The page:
How to Avoid Plagiarism
Tips taken from the Academic Honesty Guide.
Quote sparingly and precisely
Brief quotations, included within your own clear analyses or interpretations, are far more effective than long, unanalyzed ones.
Place quotation marks around any quotation you use in your text, even those consisting of only a phrase. In the case of long quotations, set them off by indenting. In addition, cite the precise source of the quotation in a footnote, endnote, or in-text citation. You must use quotation marks around the directly-quoted parts and cite the source even if you have rearranged the order of the sentences or have interspersed some of your own words and ideas.
When you paraphrase — that is, when you put what a source says into your own words — you must not merely rearrange a few words from the source, but must recast the passage or sentence completely. In addition, you must specifically cite the source of any material that you have paraphrased or summarized, even when you have substantially reworded or rearranged it. It is not acceptable to explain similarities between your work and that of others by claiming that you read the source or sources long ago and have confused the phrases and ideas of the other author or authors with your own. Rule of thumb: when in doubt, cite.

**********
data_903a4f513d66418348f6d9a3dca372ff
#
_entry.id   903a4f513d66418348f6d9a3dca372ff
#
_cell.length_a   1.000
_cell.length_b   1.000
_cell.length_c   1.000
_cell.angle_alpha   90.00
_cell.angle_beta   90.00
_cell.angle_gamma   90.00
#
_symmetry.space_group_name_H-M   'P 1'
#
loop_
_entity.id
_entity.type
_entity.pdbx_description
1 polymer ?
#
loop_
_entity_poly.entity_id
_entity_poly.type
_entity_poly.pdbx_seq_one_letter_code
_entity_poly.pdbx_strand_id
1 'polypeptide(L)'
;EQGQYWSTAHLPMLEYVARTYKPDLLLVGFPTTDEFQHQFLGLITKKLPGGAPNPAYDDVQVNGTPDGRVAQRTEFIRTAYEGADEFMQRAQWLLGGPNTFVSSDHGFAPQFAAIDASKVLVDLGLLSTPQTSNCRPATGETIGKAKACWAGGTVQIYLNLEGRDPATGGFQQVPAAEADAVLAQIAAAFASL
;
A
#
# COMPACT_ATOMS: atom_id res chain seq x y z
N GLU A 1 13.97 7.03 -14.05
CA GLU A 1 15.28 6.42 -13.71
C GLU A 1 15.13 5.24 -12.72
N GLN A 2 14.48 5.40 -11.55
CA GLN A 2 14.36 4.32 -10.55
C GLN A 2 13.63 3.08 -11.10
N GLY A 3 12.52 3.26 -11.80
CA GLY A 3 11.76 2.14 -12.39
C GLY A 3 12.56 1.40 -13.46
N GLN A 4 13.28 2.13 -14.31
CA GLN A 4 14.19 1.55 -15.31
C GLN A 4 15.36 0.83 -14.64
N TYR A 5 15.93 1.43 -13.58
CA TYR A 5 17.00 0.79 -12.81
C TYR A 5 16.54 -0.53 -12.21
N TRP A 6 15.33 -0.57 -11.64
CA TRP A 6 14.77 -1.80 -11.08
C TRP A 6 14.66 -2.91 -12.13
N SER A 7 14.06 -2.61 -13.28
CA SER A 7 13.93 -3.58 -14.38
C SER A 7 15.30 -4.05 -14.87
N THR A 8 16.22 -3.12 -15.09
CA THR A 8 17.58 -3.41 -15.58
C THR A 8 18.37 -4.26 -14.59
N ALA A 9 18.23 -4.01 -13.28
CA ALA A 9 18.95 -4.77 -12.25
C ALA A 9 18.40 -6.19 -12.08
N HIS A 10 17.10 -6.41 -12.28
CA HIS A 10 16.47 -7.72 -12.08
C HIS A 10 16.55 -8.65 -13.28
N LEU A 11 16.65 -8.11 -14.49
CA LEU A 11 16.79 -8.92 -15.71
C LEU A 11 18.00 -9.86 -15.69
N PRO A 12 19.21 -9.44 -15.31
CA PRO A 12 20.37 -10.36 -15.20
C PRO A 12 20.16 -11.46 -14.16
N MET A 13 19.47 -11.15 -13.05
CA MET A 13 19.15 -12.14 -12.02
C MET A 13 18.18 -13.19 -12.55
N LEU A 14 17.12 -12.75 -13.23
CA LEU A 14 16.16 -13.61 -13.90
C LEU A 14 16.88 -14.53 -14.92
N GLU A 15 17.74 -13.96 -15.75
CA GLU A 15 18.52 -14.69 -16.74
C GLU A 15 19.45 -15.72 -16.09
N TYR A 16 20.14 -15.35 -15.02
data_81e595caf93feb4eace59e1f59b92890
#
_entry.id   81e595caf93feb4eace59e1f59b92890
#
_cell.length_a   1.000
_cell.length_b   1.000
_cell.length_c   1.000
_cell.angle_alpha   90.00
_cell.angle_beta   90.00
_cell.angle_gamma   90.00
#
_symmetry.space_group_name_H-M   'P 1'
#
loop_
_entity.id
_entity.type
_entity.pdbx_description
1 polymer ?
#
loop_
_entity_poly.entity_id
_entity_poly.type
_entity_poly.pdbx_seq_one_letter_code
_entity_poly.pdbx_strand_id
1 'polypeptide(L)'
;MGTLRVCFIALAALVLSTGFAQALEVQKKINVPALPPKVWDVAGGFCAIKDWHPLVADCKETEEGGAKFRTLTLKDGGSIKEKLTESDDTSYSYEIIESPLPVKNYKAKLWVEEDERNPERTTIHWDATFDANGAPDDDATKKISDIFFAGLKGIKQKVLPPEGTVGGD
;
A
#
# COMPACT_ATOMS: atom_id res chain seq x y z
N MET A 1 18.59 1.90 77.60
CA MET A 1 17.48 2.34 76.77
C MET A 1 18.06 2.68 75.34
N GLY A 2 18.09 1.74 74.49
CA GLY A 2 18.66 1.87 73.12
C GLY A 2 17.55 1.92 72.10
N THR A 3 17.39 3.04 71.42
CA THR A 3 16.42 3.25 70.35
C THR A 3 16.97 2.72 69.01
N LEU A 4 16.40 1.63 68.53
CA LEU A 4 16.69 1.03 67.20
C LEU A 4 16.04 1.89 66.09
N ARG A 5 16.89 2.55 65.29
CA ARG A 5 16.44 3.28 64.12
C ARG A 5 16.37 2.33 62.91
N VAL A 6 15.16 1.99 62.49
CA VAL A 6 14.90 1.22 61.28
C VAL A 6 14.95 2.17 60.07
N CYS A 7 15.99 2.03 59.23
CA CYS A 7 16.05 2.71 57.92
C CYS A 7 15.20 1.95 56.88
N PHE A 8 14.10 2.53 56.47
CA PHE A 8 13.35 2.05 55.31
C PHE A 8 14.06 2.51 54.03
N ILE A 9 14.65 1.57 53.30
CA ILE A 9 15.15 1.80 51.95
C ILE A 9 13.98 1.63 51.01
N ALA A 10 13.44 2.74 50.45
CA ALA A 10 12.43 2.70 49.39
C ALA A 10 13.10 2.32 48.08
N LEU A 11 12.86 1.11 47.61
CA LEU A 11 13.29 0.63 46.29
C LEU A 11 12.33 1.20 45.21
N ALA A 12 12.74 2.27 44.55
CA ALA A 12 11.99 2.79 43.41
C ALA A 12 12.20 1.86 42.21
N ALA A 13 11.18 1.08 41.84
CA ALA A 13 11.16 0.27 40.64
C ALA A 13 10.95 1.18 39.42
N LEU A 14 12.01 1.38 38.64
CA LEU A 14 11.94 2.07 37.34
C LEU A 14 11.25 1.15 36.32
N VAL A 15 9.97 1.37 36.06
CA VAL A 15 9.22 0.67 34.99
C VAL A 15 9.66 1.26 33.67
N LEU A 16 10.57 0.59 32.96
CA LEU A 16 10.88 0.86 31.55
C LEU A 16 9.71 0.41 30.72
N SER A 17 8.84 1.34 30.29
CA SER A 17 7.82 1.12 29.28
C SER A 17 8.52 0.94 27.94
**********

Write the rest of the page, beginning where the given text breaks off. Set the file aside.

Cite ideas and data
You are also obliged to acknowledge, whether in an in-text citation or a footnote, any idea you have borrowed from another person or source. Scholars, researchers, and writers often engage in intense discussions with each speaker confirming or modifying some aspect of another’s thought. Given these circumstances, it’s often difficult to credit the source for any given idea. However, such acknowledgment is part of how we honor each other’s words and work. Even though, at times, you may feel as if the distinction between your ideas and the ideas of others is unclear, you must make that distinction as clear as possible. This requirement to acknowledge the ideas of others applies whether the source is a faculty member, another student, a guest lecturer, or an off-campus friend or relative.
List all sources
Include a list of collaborators, people consulted, references, works cited, and/or bibliography at the end of your essay, lab report, research paper, or presentation. That is, in addition to using footnotes or parenthetical references to cite sources and/or collaborators in the body of your essay, you must provide at the end of your project a clearly structured record of all your sources.